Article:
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Dancing Senegal Parrot

Kili

Type: Senegal Parrot
Genus: Poicephalus
Species: Senegalus
Subspecies: Mesotypus
Sex: Female
Weight: 120 grams
Height: 9 inches
Age: 13 years, 4 months
Caped Cape Parrot

Truman

Type: Cape Parrot
Genus: Poicephalus
Species:Robustus
Subspecies: Fuscicollis
Sex: Male
Weight: 330 grams
Height: 13 inches
Age: 11 years, 7 months
Blue and Gold Macaw

Rachel

Type: Blue & Gold Macaw
Genus: Ara
Species:ararauna
Sex: Female
Weight: 850 grams
Height: 26 inches
Age: 9 years, 4 months
Trick Training Guides
Taming & Training Guide
Flight Recall
Target
Wave
Fetch
Shake
Bat
Wings
Go through Tube
Turn Around
Flighted Fetch
Slide
Basketball
Play Dead
Piggy Bank
Nod
Bowling
Darts
Climb Rope
Ring Toss
Flip
Puzzle
Additional Top Articles
Stop Parrot Biting
Getting Your First Parrot
Treat Selection
Evolution of Flight
Clipping Wings
How to Put Parrot In Cage
Kili's Stroller Trick
Camping Parrots
Socialization
Truman's Tree
Parrot Wizard Seminar
Kili on David Letterman
Cape Parrot Review
Roudybush Pellets

List of Common Parrots:

Parakeets:
Budgerigar (Budgie)
Alexandrine Parakeet
African Ringneck
Indian Ringneck
Monk Parakeet (Quaker Parrot)

Parrotlets:
Mexican Parrotlet
Green Rumped Parrotlet
Blue Winged Parrotlet
Spectacled Parrotlet
Dusky Billed Parrotlet
Pacific Parrotlet
Yellow Faced Parrotlet

Lovebirds:
Peach Faced Lovebird
Masked Lovebird
Fischer's Lovebird
Lilian's (Nyasa) Lovebird
Black Cheeked Lovebird
Madagascar Lovebird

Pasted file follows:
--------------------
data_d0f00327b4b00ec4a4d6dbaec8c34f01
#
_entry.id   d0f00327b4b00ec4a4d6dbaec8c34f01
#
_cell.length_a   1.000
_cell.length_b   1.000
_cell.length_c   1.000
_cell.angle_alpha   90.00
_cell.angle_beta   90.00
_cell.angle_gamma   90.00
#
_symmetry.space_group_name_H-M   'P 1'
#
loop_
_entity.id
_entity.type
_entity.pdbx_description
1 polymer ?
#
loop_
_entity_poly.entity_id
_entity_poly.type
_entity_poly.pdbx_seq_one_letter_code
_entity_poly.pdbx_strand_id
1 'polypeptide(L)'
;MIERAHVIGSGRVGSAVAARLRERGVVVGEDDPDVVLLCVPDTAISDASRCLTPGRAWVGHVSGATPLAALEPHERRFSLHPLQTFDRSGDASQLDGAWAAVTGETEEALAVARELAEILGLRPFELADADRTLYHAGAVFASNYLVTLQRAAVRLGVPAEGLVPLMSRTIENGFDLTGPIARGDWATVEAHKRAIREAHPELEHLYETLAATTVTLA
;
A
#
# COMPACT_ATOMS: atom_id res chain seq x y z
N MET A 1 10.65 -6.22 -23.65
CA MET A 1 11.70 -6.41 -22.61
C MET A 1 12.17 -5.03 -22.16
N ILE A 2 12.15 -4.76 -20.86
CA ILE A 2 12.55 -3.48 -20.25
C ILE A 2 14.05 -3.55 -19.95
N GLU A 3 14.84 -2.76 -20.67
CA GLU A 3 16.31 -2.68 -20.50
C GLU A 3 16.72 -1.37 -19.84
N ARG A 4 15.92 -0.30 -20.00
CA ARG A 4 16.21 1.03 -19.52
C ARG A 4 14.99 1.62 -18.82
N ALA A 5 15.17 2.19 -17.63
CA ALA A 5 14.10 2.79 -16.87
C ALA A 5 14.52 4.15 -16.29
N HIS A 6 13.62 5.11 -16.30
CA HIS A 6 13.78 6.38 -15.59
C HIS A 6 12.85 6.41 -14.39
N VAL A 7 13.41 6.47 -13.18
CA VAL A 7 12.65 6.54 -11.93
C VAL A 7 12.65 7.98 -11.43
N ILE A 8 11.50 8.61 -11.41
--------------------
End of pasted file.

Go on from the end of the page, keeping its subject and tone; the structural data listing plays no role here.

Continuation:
Abyssinian Lovebird
Red Faced Lovebird
Swindern's Lovebird

Lories and Lorikeets:
Rainbow Lorikeet

Conures:
Sun Conure
Jenday Conure
Cherry Headed Conure
Blue Crowned Conure
Mitred Conure
Patagonian Conure
Green Cheeked Conure
Nanday Conure

Caiques:
Black Headed Caique
White Bellied Caique

Poicephalus Parrots:
Senegal Parrot
Meyer's Parrot
Red Bellied Parrot
Brown Headed Parrot
Jardine's Parrot
Cape Parrot
Ruppell's Parrot

Eclectus:
Eclectus Parrot

African Greys:
Congo African Grey (CAG)
Timneh African Grey (TAG)

Amazons:
Blue Fronted Amazon
Yellow Naped Amazon
Yellow Headed Amazon
Orange Winged Amazon
Yellow Crowned Amazon

Cockatoos:
Cockatiel
Galah (Rose Breasted) Cockatoo
Sulphur Crested Cockatoo
Umbrella Cockatoo
Moluccan Cockatoo
Bare Eyed Cockatoo
Goffin's Cockatoo

Macaws:
Red Shouldered (Hahn's) Macaw
Severe Macaw
Blue And Gold Macaw
Blue Throated Macaw
Military Macaw
Red Fronted Macaw
Scarlet Macaw
Green Winged Macaw
Hyacinth Macaw

Glossary of Common Parrot Terms

How to Teach a Parrot the Birdie Basketball Trick

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By Michael Sazhin

Thursday November 8th, 2018

Wondering how you can teach a parrot to play basketball? Here's an awesome trick to teach your parrot! This free trick training guide is about how you can train the Birdie Basketball trick to your parrot!

Nothing is as exciting as throwing a ball and having your parrot fly to get it and bring it back to dunk it in the basketball hoop! The height on the Birdie Basketball is adjustable so even smaller parrots like a green cheek conure can learn to do this awesome trick.

So here's a step by step guide on teaching a parrot to play basketball:

Step 1: Get the Birdie Basketball Set for your parrot from ParrotWizard.com.